Western media insists on appearing innocently confused in this report about the return of big dam projects in Africa. In fact, there is a determined intellectual block in mainstream journalism that prevents them from speaking out against modernist development theories, and their terrible divisive, debilitating and unjust consequences for the majority of a nation’s populace. We have seen this repeatedly in many a good-intentioned work on economic inequality, global poverty and human deprivation. As the Nobel Prize winning economic Joseph Steiglitz pointed out:
American inequality began its upswing 30 years ago, along with tax decreases for the rich and the easing of regulations on the financial sector. That’s no coincidence. It has worsened as we have under-invested in our infrastructure, education and health care systems, and social safety nets. Rising inequality reinforces itself by corroding our political system and our democratic governance….
Asymmetric globalization has also exerted its toll around the globe. Mobile capital has demanded that workers make wage concessions and governments make tax concessions. The result is a race to the bottom. Wages and working conditions are being threatened. Pioneering firms like Apple, whose work relies on enormous advances in science and technology, many of them financed by government, have also shown great dexterity in avoiding taxes. They are willing to take, but not to give back.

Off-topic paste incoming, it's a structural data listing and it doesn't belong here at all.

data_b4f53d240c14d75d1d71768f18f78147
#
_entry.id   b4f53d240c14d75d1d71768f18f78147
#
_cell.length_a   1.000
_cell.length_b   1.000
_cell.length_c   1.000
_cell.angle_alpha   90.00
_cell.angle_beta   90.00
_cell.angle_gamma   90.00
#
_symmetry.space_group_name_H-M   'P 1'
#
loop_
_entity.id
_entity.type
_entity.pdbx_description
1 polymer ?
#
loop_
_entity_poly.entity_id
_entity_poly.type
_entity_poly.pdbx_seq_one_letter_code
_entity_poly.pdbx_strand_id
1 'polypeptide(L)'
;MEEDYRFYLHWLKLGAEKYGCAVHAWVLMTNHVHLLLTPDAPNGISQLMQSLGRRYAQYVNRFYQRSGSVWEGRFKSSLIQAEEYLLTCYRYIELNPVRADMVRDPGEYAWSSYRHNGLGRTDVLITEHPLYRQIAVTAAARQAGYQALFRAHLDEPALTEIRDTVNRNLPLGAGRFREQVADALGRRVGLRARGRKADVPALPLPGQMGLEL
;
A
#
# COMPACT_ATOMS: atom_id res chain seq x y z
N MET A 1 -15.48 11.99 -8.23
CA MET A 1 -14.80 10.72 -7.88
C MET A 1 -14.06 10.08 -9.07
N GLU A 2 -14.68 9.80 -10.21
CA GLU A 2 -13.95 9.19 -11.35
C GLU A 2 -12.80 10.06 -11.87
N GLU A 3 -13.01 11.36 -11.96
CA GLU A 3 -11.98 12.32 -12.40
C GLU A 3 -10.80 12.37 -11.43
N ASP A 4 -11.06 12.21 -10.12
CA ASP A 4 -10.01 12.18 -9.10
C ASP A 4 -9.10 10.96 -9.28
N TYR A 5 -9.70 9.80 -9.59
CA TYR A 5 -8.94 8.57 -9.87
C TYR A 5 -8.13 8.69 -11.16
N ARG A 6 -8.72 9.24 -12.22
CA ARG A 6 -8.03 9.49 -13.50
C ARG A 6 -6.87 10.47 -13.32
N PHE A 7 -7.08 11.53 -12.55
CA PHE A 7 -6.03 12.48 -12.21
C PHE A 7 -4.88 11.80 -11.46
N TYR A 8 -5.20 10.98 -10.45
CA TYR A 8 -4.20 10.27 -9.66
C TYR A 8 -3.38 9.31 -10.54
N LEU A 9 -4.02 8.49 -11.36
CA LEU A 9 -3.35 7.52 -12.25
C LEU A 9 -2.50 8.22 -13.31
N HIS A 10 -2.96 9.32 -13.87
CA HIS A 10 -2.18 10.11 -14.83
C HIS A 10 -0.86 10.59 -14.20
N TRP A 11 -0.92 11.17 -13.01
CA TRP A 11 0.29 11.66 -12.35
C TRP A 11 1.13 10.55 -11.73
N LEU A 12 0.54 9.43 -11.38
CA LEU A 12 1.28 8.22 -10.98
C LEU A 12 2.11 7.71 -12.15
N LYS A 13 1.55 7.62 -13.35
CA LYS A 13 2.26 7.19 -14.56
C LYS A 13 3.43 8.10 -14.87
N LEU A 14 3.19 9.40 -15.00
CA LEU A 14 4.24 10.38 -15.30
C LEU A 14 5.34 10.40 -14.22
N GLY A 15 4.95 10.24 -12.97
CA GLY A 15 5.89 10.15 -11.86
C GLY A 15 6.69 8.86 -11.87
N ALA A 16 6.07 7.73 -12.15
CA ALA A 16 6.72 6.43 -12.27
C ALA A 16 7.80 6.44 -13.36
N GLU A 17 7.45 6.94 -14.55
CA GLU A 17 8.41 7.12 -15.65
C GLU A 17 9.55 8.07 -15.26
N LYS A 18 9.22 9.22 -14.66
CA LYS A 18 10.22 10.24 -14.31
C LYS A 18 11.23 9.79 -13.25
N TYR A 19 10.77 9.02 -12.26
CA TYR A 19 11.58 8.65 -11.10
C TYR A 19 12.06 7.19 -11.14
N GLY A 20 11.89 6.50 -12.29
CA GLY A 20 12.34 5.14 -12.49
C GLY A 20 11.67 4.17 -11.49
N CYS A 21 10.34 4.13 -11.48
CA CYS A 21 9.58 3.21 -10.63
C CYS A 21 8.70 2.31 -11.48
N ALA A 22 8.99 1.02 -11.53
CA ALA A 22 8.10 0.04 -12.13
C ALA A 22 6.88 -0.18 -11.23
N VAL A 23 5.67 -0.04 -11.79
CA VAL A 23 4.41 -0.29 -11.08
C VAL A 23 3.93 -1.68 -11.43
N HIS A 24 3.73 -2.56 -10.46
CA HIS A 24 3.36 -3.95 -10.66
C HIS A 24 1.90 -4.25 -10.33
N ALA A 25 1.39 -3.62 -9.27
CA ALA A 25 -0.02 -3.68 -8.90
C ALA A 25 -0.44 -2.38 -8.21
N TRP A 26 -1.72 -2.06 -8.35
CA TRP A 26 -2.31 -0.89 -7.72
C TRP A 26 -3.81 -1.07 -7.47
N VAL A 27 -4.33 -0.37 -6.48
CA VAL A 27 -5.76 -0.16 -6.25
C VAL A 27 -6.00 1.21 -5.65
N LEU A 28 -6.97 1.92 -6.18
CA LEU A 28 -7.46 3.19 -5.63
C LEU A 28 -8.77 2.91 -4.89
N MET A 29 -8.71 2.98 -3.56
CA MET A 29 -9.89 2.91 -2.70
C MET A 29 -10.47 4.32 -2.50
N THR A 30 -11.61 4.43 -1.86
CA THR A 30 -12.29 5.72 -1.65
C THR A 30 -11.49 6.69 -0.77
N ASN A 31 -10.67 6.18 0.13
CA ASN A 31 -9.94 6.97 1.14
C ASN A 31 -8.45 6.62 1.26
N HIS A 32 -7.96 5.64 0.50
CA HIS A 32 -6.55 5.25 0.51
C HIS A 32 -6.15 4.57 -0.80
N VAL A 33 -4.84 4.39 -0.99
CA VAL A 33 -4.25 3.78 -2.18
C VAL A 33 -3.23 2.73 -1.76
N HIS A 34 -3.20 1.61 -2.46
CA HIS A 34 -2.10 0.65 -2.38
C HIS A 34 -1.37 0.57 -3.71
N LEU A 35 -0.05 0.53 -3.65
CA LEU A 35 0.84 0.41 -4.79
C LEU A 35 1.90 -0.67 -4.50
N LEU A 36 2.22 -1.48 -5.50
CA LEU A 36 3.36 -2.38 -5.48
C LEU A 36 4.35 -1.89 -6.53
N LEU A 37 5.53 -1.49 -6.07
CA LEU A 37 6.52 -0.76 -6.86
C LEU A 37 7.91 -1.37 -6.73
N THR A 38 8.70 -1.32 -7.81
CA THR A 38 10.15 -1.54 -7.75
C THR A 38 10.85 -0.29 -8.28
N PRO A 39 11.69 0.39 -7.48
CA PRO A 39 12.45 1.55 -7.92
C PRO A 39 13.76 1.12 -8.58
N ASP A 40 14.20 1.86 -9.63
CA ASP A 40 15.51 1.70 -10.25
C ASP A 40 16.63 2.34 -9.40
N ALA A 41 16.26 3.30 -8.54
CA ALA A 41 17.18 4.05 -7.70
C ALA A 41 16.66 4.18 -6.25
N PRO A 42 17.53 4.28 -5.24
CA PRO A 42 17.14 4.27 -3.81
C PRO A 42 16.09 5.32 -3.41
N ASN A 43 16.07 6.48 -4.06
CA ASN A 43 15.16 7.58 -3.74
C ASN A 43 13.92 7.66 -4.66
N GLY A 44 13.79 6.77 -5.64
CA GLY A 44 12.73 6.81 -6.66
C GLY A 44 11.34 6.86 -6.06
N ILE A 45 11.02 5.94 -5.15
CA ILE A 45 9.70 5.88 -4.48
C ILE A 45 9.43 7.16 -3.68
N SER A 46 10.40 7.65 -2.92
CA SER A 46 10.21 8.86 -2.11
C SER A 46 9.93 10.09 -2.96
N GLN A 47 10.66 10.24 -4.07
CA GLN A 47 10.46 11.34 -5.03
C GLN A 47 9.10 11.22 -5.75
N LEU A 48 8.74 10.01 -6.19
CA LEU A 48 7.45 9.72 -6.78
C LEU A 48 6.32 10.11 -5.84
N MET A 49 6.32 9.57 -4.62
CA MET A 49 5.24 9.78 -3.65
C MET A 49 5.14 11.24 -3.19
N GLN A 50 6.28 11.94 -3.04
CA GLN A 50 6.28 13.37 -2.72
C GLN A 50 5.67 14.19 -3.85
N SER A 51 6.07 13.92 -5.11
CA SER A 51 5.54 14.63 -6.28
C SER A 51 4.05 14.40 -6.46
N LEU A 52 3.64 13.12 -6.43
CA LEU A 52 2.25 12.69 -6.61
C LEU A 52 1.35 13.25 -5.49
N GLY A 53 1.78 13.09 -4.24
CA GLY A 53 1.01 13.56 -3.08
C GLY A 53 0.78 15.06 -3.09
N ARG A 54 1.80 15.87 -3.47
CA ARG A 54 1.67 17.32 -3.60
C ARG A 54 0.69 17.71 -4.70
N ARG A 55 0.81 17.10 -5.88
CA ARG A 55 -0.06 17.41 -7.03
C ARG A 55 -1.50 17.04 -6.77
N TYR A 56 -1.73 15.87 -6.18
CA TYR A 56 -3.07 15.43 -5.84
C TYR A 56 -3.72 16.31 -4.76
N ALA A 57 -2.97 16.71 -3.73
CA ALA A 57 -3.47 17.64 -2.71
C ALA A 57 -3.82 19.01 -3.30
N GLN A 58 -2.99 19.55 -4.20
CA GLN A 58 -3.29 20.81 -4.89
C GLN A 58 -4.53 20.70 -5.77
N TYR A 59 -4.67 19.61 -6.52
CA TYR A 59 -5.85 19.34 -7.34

One of the most recent example of a media organization trying to do good work on the questions of economic inequality and growing poverty, and yet assiduously avoiding accepting the fact that neo-liberalism, so-called ‘free market’ capitalism, IMF-sponsored ‘structural adjustment programs’ that demand a massive cut backs in welfare and social services, state pension plans, investments in fundamental human capital projects like education, health care, social security benefits, was by Global Post and their special project called The Great Divide. Reading it – parsing through its many articles and photo-essays, you would be hard pressed to see an honest acknowledgement of the policies and practices of neo-liberalism, privatization, union busting, consolidation, free-capital movement, divestment in agriculture, prioritization of labor exports that actually underpin the growing inequality around the world. If there are any questions raised to challenge or confront the fact that our ‘free market’ believes – beliefs underpinned by the economic theology and fundamentalism of people like Thomas Friedman and other lunatics – are the very reason for growing inequality not just around the globe, but in the USA. What is also striking is how the report avoids traveling to nations where we could have learned something about how to fight economic inequality, and the polices and programs that ensure that citizens are not cut adrift – Sweden, Denmark, Norway, Finland, Argentina, Indonesia, Ecuador, Bolivia, Venezuela, and a number of other nations that have worked against the practices of neo-liberalism, are carefully avoided. No lessons can be learned from others. In the end, despite all the good intentions and documentation, what is left and never said, is a clear argument for a change in policies and a prioritization of the public sphere. And this silence comes from a fear, perhaps even a fear of the self, that we would end up sounding like…oh goodness….socialists!
Tony Judt’s final words to the USA were precisely this, and they sounded very socialist for which he was derided even after his death.